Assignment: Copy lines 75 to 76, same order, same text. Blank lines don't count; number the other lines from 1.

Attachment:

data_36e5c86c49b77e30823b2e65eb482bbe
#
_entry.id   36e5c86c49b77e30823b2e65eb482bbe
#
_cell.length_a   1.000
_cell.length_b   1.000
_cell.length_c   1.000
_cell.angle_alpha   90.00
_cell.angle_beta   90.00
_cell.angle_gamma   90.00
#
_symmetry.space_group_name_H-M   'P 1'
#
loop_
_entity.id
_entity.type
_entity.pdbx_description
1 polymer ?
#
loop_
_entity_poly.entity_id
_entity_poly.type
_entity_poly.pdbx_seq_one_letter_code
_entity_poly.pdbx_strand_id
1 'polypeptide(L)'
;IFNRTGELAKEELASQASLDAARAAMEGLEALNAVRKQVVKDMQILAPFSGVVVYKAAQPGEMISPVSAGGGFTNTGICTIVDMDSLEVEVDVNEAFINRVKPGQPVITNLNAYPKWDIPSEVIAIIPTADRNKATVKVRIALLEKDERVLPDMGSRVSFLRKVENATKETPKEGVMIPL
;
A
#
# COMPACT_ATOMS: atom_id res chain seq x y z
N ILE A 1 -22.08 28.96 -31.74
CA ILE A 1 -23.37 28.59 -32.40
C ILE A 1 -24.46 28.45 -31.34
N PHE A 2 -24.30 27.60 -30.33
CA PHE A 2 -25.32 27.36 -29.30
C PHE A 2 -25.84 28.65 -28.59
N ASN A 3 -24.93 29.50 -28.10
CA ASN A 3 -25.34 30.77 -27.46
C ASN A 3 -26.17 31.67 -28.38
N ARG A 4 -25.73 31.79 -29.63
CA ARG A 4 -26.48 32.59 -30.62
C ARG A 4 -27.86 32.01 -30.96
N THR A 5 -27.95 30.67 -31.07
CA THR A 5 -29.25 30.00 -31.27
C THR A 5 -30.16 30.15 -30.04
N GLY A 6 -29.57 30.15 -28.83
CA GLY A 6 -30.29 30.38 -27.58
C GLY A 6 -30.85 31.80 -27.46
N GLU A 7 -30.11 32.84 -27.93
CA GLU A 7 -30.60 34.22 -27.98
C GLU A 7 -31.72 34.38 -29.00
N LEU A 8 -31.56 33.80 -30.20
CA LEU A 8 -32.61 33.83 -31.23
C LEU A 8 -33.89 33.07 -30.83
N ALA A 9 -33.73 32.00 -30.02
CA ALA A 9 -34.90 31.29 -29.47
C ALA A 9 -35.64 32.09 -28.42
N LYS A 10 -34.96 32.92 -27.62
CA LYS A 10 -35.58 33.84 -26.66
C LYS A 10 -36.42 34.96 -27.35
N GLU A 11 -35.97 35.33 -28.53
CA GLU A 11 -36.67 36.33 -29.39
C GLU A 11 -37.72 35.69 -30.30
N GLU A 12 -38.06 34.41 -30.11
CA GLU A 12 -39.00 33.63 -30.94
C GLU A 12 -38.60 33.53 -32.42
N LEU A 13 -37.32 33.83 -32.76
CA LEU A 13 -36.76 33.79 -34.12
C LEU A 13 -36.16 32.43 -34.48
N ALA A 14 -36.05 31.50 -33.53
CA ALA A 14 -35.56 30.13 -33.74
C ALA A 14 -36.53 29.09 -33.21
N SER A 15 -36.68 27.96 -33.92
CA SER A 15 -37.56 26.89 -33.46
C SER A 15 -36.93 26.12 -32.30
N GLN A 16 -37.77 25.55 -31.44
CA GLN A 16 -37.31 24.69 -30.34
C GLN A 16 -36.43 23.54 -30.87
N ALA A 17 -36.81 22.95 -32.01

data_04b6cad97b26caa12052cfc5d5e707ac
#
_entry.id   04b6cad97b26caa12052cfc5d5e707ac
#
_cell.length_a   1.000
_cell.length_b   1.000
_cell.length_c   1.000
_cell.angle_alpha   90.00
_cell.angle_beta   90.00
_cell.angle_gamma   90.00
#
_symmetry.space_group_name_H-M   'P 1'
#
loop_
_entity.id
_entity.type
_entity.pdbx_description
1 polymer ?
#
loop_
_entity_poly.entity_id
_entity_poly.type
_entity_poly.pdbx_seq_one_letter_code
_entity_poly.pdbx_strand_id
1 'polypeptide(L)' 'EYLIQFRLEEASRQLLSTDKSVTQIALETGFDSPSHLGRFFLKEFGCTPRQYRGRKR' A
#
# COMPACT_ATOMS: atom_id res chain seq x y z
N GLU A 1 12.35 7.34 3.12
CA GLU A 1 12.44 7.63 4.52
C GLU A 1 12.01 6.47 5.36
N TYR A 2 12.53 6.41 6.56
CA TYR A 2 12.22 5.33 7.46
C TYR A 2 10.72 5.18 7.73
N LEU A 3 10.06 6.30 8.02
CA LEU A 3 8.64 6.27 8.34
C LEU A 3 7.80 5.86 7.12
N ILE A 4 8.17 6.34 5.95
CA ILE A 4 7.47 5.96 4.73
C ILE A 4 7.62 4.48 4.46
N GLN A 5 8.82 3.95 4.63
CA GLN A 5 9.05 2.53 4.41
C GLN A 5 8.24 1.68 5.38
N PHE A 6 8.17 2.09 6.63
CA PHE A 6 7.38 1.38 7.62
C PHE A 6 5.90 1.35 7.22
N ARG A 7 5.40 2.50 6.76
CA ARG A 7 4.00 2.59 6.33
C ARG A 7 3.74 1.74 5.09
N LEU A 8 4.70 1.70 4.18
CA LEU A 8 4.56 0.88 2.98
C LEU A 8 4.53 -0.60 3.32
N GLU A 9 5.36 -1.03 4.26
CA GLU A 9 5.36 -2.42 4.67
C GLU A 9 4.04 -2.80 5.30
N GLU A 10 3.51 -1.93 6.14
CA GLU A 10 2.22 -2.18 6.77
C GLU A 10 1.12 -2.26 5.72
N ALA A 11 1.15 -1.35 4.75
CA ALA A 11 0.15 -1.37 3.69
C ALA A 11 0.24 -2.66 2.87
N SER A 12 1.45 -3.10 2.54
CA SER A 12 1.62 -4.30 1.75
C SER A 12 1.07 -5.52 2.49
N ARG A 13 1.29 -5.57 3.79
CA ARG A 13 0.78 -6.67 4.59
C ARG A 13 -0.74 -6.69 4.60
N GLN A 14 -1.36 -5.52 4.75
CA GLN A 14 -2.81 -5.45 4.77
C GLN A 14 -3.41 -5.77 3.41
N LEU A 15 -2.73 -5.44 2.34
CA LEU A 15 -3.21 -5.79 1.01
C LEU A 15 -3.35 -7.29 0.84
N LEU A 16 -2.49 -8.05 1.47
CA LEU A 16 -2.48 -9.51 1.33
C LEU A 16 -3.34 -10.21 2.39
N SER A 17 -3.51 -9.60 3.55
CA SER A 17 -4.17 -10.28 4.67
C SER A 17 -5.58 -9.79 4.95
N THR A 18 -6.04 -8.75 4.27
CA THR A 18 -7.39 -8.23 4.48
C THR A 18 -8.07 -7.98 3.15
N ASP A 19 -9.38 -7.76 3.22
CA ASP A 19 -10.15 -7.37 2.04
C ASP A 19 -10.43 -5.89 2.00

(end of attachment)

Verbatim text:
C SER A 15 -36.93 26.12 -32.30
N GLN A 16 -37.77 25.55 -31.44